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Published On: Wednesday, 14 June 2017

Board of Trade CEO Shares Secrets of Growth, Change

Board of Trade CEO Shares Secrets of Growth, Change
Iain Black, President and CEO of the Greater Vancouver Board of Trade, receives a gift from Duncan-Cowichan Chamber of Commerce President Julie Scurr.

DUNCAN – Greater Vancouver Board of Trade President and CEO Iain Black shared details of the organization’s transformation with the Duncan-Cowichan Chamber of Commerce May 24 at the Duncan-Cowichan Golf & Country Club, which also provided useable tips and guidelines for other business groups.

Although careful not to lay the blame for inheriting a very sizeable debt load at the GVBOT on his predecessor, Darcy Rezac, who suffered from a lengthy illness in the latter stages of his 23 year tenure at the helm, Black did outline the steps the group undertook starting with his arrival in 2011 to turn it around.

They’ve achieved the goals of a five year financial plan in just two years, and the GVBOT is now firmly back on a solid financial footing.

“Renovations” to the organization’s structure included going painstakingly through each department, and identifying why their membership had dropped 24 per cent.

New programs implanted included the formation of a Company of Young Professionals certification program, a Leaders of Tomorrow mentorship program, and the creation of two new councils, for Small Business and Women’s Leadership.

Black says the biggest change came through the Board of Governance, which instilled a new attitude that “focused on what is right, as opposed to who is right,” adding that if a staff member did something incorrect, they were constructively corrected.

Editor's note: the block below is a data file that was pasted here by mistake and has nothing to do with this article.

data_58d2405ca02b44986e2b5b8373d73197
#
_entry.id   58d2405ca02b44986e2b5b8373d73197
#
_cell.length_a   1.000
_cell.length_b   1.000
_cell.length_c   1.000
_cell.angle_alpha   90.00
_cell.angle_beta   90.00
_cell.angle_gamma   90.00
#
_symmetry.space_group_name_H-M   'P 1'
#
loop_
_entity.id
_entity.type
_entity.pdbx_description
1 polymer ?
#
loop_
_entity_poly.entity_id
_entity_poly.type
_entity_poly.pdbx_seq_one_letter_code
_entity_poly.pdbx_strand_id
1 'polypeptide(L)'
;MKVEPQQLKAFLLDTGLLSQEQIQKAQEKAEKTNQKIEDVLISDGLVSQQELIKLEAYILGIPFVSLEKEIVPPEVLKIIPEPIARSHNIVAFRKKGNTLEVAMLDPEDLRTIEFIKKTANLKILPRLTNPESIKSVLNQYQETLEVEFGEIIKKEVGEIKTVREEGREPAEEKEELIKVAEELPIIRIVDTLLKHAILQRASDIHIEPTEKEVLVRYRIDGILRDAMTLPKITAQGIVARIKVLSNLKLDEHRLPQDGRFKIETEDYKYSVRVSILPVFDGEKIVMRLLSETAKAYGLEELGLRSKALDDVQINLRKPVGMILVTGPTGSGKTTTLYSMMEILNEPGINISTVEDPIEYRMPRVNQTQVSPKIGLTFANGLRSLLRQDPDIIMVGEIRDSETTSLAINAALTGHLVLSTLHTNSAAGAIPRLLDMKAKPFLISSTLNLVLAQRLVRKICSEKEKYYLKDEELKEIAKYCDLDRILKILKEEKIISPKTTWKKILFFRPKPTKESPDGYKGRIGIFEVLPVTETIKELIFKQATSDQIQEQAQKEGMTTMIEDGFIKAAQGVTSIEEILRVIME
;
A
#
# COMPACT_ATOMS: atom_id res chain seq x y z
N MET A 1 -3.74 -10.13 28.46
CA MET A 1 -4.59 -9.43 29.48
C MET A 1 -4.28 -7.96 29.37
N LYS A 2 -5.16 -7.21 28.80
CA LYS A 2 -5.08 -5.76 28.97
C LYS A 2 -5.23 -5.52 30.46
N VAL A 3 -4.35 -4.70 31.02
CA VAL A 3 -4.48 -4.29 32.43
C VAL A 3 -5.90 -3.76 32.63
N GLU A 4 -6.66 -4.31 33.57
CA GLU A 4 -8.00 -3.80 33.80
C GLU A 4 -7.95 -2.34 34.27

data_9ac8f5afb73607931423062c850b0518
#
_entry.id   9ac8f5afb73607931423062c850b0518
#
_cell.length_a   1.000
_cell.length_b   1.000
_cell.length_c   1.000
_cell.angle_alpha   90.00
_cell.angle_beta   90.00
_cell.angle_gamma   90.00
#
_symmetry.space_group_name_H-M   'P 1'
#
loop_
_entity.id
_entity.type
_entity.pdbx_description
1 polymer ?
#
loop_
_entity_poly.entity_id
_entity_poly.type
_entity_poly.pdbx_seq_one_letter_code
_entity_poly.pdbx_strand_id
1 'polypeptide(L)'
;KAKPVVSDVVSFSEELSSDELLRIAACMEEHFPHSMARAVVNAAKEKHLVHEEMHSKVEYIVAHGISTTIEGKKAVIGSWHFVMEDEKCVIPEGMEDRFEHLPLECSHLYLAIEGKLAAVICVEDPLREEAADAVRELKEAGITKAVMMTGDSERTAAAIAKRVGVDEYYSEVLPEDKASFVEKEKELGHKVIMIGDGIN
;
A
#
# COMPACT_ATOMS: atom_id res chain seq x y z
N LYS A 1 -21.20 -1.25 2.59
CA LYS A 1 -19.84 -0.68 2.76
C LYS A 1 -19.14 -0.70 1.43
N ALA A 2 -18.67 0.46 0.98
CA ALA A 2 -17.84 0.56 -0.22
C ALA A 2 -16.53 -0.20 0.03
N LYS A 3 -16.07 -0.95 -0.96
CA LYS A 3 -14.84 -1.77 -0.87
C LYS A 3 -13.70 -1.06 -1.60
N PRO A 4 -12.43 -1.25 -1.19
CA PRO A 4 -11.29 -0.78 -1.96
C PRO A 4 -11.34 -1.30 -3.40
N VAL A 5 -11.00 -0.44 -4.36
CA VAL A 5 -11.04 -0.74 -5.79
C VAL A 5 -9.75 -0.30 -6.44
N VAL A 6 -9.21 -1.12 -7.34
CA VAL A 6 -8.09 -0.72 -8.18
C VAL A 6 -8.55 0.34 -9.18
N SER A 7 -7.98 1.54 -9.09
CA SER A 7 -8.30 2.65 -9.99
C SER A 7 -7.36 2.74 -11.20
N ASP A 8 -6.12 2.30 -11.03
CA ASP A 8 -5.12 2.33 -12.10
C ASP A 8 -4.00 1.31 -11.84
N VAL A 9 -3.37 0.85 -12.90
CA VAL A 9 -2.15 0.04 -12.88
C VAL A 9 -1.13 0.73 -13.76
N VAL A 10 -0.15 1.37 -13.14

He cited one example of an employee misfiring on a task, who then came to him and announced: “Ian, we have a teachable moment to celebrate.”

Membership has grown by 33 per cent since Black came aboard, and the GVBOT is one of only three Chambers in the province with numerical gains, he notes.

With 5,200 members, the GVBOT is a powerful advocate for business interests not just in Greater Vancouver, but in the province. It’s come a long ways since its formation in 1887 following the Great Vancouver Fire, when 31 people joined together to form the first Board of Trade.

In terms of advocacy, Black notes the GVBOT focuses on building longer-term relationships, adding “you need to establish relationships when you don’t need them”, in order to have an ear when you do need to be heard.

That includes having a business organization walk the political tight-rope of non-partisanship, including being “friendly, without being friends” with groups non sympathetic to the free enterprise cause.